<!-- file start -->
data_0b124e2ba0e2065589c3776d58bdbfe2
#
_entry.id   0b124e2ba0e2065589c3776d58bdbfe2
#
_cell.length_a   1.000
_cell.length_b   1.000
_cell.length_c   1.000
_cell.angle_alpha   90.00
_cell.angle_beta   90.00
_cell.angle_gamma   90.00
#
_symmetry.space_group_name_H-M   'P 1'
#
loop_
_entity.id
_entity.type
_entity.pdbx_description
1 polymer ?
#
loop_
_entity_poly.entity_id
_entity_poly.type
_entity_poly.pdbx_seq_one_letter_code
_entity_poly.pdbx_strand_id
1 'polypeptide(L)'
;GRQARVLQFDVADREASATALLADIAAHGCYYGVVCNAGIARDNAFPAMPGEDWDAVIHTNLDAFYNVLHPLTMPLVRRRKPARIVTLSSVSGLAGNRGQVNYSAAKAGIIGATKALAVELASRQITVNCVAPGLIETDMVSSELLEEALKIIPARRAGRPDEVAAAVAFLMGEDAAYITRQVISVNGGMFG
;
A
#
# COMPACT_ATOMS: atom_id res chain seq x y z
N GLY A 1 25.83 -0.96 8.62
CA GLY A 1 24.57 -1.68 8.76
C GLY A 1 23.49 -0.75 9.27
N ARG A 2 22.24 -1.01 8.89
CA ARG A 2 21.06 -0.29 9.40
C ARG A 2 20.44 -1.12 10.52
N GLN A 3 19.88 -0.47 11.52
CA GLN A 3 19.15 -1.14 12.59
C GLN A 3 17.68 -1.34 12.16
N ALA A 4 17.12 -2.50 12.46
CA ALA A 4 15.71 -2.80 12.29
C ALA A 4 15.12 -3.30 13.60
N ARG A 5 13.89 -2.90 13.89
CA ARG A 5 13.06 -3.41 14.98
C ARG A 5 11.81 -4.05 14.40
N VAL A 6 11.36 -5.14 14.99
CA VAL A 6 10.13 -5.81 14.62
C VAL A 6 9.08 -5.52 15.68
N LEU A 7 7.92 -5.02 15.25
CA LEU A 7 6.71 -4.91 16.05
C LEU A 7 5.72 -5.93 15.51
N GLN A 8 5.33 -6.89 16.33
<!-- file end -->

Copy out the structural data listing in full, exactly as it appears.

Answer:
data_0b124e2ba0e2065589c3776d58bdbfe2
#
_entry.id   0b124e2ba0e2065589c3776d58bdbfe2
#
_cell.length_a   1.000
_cell.length_b   1.000
_cell.length_c   1.000
_cell.angle_alpha   90.00
_cell.angle_beta   90.00
_cell.angle_gamma   90.00
#
_symmetry.space_group_name_H-M   'P 1'
#
loop_
_entity.id
_entity.type
_entity.pdbx_description
1 polymer ?
#
loop_
_entity_poly.entity_id
_entity_poly.type
_entity_poly.pdbx_seq_one_letter_code
_entity_poly.pdbx_strand_id
1 'polypeptide(L)'
;GRQARVLQFDVADREASATALLADIAAHGCYYGVVCNAGIARDNAFPAMPGEDWDAVIHTNLDAFYNVLHPLTMPLVRRRKPARIVTLSSVSGLAGNRGQVNYSAAKAGIIGATKALAVELASRQITVNCVAPGLIETDMVSSELLEEALKIIPARRAGRPDEVAAAVAFLMGEDAAYITRQVISVNGGMFG
;
A
#
# COMPACT_ATOMS: atom_id res chain seq x y z
N GLY A 1 25.83 -0.96 8.62
CA GLY A 1 24.57 -1.68 8.76
C GLY A 1 23.49 -0.75 9.27
N ARG A 2 22.24 -1.01 8.89
CA ARG A 2 21.06 -0.29 9.40
C ARG A 2 20.44 -1.12 10.52
N GLN A 3 19.88 -0.47 11.52
CA GLN A 3 19.15 -1.14 12.59
C GLN A 3 17.68 -1.34 12.16
N ALA A 4 17.12 -2.50 12.46
CA ALA A 4 15.71 -2.80 12.29
C ALA A 4 15.12 -3.30 13.60
N ARG A 5 13.89 -2.90 13.89
CA ARG A 5 13.06 -3.41 14.98
C ARG A 5 11.81 -4.05 14.40
N VAL A 6 11.36 -5.14 14.99
CA VAL A 6 10.13 -5.81 14.62
C VAL A 6 9.08 -5.52 15.68
N LEU A 7 7.92 -5.02 15.25
CA LEU A 7 6.71 -4.91 16.05
C LEU A 7 5.72 -5.93 15.51
N GLN A 8 5.33 -6.89 16.33